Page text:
Bitcoin falls below $50,000 as Biden tax plans spark crypto sell-off

Suban Abdulla
·2-min read
Frankfurt, Hesse, Germany - April 17, 2018: Many coins of various cryptocurrencies
Bitcoin crashed 10% to $49,332 (£68,482) on Friday morning in London, Ethereum slumped 11% to $2,227 after hitting record highs of £2,613 on Thursday. Photo: Getty

Crypto markets pulled back sharply after reports US president Joe Biden is planning to raise capital gains tax for the wealthy.

Bloomberg reported on Thursday that Biden is considering nearly doubling tax to as high as 39.6%, an increase from the current 20%. Cryptocurrency investors face higher taxes if Biden presses ahead. 

Bitcoin (BTC-USD) crashed 10% to $49,332 (£68,482) on Friday morning in London, Ethereum (ETH-USD) slumped 11% to $2,227 after hitting record highs of £2,613 on Thursday. 

Dogecoin's (DOGE) price continues its downward spiral after a few days of gains, slumping as much as 28%, it is currently trading 26% lower. XRP plummeted 20%.

Meanwhile, Coinbase (COIN) struggled to stage a rebound in New York overnight, pushing 6% lower for the fourth consecutive day. 

The sell-off comes after the Deutsche Boerse (DB1.DE) said that it would delist the crypto exchange platform from the Xetra trading system and the Frankfurt Stock Exchange due to an error identified in the reference code. 

While the Boerse has since backtracked on the decision, keeping Coinbase listed, it failed to trigger a recovery in its stock price.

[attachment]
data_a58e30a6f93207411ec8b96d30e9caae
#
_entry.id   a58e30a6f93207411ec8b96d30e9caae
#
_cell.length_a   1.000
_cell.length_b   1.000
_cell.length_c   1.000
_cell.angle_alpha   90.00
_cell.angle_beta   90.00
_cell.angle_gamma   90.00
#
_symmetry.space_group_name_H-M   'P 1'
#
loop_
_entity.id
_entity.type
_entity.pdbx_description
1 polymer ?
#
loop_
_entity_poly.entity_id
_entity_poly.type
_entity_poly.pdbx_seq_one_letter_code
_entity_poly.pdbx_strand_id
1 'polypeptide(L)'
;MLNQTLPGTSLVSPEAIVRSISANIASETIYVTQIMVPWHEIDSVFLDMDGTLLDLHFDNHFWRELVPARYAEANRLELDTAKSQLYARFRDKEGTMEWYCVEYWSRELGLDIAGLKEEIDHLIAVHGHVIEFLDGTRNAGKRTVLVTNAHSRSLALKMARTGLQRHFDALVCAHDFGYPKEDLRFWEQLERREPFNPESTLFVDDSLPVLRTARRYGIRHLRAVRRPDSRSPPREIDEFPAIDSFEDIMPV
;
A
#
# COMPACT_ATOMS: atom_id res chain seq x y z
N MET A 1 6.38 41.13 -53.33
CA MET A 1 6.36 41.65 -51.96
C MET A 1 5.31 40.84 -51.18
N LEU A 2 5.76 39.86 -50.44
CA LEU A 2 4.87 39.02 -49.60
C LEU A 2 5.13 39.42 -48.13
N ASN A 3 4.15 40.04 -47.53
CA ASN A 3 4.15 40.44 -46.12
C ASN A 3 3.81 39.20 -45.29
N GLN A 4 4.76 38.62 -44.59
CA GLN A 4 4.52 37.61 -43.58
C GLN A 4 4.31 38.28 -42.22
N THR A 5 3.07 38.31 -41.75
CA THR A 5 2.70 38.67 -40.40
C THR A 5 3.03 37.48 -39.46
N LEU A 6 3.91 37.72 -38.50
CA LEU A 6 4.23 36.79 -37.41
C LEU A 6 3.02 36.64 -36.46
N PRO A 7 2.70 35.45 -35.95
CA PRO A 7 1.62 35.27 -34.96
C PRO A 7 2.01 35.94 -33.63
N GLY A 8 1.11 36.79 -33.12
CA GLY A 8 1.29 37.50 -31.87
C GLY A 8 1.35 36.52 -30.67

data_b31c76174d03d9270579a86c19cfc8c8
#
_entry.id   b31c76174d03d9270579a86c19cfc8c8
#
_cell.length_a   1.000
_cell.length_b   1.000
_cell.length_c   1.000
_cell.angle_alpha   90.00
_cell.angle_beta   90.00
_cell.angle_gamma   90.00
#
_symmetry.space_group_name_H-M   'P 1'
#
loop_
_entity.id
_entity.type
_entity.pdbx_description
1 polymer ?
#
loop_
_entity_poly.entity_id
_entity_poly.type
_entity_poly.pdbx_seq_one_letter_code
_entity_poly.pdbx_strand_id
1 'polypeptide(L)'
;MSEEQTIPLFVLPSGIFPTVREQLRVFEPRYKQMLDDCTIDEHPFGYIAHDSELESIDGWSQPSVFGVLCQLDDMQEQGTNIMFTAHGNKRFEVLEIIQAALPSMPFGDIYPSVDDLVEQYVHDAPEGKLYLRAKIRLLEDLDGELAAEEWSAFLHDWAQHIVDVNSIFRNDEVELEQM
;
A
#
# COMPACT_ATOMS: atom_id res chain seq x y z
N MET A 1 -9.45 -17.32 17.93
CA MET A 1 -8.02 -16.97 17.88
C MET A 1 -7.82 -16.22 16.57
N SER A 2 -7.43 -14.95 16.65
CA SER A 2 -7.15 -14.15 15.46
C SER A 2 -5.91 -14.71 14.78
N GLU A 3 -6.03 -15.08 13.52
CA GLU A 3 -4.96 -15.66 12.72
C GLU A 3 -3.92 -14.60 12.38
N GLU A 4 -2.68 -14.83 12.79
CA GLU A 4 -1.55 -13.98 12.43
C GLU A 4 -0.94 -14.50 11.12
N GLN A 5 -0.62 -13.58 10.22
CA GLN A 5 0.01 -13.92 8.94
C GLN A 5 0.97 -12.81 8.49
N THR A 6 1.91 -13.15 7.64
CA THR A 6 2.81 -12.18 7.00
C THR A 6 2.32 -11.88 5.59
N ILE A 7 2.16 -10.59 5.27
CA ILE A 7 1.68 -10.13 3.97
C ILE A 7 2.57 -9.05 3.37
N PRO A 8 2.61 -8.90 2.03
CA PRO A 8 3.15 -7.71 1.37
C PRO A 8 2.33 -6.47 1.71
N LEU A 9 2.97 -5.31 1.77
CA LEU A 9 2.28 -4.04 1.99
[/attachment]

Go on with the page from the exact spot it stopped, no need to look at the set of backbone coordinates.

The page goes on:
Chart: Yahoo Finance
Chart: Yahoo Finance

"The Biden administration is looking to raise the top marginal income tax rate to 39.6% from 37%, whilst also doubling capital gains tax to 39.6% for people earning more than $1m. Tax the rich, hand it out to the poor. Sounds like furlough, but on a permanent basis," Neil Wilson, chief markets analyst at Markets.com said. 

Last weekend, Bitcoin experienced a similar massive sell-off, shedding almost 15% in 24 hours — the biggest intraday drop since February.

The drop appeared to coincide with reports that the US Treasury is planning to tackle financial institutions for money laundering carried out through digital assets.

Data website CoinMarketCap cited a blackout in China’s Xinjiang region for the fall, which allegedly powers much of Bitcoin mining — the process by which new bitcoins are entered into circulation.

On Sunday, the flagship crypto shed nearly $8,000 and was trading 12% lower at $54,900, down from a day high of $61,293.

Bitcoin's flash crash saw a new record in liquidations, resulting in more than one million positions being wiped off the books. This meant that $10bn in positions were liquidated, according to Bybt.

It comes after bitcoin approached $65,000 ahead of the debut listing of cryptocurrency trading platform Coinbase on last week. Coinbase is the first crypto firm to list on the Nasdaq (^IXIC).

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